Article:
Rep. James White, R-Albuquerque, explained that he is seeking to gain all of the needed savings from students attending four-year institutions, leaving those attending community colleges unscathed, because university scholarships are more expensive.
That may be true, but it's also true that the future leaders of our state are coming out of those same colleges. It makes no sense to discourage our best and brightest.
The bill passed 47-17 in the House, but has been parked in the Senate Education Committee since then. It should remain there.
While we disagree with White's approach, we understand the need to ensure the solvency of the scholarship fund. An analysis of White's bill by the legislative staff found that expenses for lottery scholarships have increased from $47.2 million in 2010 to $58.2 million last year. Lottery proceeds going into the fund have not kept pace with that level of growth.
Which is what makes other lottery bills introduced this session so puzzling.
The same House that passed White's bill, also gave its approval to measures that would expand scholarships to those who take as many as two years off between high school and college and to tribal colleges. It makes absolutely not sense that the same body would pass one bill to protect the solvency of the fund, and two bills to deplete it.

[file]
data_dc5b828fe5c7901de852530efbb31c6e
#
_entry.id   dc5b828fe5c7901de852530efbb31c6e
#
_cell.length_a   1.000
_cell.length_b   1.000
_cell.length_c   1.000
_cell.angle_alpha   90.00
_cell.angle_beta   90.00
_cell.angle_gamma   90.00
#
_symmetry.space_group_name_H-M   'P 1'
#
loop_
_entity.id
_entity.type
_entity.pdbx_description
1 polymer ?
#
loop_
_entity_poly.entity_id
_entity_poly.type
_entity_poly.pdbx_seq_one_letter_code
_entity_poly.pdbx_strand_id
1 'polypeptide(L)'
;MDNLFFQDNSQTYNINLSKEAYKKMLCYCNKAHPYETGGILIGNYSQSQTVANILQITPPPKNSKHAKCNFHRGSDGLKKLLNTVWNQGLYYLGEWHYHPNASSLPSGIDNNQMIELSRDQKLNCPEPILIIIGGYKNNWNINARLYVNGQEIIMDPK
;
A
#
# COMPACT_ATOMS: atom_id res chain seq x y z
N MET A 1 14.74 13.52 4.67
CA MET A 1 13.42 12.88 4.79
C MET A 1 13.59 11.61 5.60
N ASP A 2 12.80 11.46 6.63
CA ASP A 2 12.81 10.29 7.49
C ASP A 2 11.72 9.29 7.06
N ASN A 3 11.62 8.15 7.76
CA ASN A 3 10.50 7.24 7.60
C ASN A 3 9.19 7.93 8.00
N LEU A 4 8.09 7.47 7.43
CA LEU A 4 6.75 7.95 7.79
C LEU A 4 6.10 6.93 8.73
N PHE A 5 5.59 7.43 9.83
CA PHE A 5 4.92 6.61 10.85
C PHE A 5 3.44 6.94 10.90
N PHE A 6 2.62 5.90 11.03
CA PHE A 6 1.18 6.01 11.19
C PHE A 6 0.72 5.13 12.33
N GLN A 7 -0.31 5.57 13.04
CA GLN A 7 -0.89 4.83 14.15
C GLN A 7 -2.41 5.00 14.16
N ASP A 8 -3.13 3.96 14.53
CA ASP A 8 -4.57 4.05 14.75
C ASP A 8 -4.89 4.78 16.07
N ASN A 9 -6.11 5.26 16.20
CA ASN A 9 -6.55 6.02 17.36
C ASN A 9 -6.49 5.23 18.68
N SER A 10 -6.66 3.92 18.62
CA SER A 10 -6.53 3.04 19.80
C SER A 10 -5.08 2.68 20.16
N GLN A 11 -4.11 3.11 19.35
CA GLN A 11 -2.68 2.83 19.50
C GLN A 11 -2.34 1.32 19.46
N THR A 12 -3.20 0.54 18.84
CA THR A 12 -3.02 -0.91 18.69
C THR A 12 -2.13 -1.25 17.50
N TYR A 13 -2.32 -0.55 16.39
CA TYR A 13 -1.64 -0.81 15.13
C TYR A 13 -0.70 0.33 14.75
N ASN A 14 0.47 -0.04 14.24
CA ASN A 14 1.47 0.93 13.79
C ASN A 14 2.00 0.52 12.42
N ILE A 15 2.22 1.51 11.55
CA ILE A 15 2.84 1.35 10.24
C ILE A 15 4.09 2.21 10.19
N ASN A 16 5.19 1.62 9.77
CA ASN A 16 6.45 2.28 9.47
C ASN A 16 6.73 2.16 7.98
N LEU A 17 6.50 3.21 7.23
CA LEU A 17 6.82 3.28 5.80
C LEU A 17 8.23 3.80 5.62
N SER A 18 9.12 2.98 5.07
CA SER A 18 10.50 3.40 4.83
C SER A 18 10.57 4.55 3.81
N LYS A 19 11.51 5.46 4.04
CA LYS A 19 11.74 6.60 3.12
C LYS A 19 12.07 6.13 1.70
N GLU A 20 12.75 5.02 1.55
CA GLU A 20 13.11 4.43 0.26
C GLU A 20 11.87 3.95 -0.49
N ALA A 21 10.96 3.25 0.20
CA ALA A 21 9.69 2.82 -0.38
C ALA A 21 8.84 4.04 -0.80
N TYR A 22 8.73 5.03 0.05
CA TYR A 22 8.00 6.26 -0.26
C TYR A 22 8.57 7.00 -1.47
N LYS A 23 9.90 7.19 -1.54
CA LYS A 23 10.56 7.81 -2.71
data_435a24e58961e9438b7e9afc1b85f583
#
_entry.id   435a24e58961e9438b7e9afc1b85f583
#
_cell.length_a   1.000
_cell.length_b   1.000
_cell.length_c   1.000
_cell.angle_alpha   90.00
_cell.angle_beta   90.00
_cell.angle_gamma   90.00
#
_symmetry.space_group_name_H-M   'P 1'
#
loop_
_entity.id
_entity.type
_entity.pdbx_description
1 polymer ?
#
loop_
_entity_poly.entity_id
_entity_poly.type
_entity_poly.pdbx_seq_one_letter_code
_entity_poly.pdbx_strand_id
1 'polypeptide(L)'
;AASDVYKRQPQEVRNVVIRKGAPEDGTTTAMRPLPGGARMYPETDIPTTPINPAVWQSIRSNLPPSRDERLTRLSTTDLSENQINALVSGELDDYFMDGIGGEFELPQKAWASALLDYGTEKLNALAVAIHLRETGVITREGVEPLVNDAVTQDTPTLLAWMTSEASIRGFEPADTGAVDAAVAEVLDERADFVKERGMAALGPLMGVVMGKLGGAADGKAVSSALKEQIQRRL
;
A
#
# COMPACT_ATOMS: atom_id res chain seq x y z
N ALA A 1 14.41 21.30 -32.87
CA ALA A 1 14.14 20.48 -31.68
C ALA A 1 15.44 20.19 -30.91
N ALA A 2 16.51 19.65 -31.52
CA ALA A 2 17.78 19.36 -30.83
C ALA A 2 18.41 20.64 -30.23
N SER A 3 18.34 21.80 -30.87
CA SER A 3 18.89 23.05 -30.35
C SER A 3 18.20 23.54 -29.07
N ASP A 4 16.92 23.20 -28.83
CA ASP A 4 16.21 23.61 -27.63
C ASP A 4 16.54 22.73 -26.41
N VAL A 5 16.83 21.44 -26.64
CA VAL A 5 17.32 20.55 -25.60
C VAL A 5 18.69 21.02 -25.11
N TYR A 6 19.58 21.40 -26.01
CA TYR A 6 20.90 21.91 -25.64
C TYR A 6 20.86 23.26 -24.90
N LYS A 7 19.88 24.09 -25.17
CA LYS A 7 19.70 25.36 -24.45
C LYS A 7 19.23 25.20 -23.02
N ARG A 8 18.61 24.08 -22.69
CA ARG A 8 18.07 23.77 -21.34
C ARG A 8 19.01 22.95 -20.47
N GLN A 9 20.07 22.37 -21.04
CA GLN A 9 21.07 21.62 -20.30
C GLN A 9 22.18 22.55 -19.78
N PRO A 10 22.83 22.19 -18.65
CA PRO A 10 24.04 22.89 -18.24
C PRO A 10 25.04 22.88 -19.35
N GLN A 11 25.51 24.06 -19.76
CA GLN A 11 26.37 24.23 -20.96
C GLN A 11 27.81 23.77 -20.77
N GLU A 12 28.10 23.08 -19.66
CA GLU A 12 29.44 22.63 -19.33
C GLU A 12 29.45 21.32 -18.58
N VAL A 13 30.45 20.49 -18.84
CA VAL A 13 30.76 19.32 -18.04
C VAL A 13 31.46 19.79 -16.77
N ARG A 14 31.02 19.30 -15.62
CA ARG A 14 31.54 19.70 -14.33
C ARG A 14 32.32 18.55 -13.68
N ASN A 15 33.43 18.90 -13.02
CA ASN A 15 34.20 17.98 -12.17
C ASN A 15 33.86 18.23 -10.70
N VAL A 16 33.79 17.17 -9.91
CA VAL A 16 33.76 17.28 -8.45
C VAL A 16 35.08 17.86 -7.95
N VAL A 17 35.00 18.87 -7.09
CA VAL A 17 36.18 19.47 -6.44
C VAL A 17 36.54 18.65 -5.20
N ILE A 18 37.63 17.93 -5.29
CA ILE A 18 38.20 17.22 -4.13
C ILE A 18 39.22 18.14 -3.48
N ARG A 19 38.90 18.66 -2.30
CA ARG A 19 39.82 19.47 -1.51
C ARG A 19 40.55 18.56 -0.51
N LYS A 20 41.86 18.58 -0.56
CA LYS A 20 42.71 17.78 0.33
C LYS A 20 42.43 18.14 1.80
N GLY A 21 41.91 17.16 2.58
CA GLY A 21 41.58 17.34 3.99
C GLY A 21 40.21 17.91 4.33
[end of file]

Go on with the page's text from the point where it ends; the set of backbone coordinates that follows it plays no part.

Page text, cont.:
A bill by Reps. James E. Smith and Timothy Keller takes a better approach. It would increase the eligibility requirements for students to a 2.75 grade point average or above, mandate that students first apply for federal aid, and require students to take a full load of 15 credit hours (not counting remedial courses.)
It would also establish a sliding scale in which students would be rewarded for maintaining a high GPA while in college.
Unfortunately, that bill hasn't made it out of its first committee.
The lottery scholarship has been a blessing to thousands of New Mexico students. But far too many students using the scholarships have entered college unprepared and left without a diploma.
It is certainly possible to make compelling arguments for expanding the scholarship, and to offer individual examples of students who would benefit from such expansion. But at a time of dwindling resources, it makes more sense to raise the bar and target the funds to those students who are better prepared and more likely to achieve their degrees.
The Las Cruces Sun-News, March 13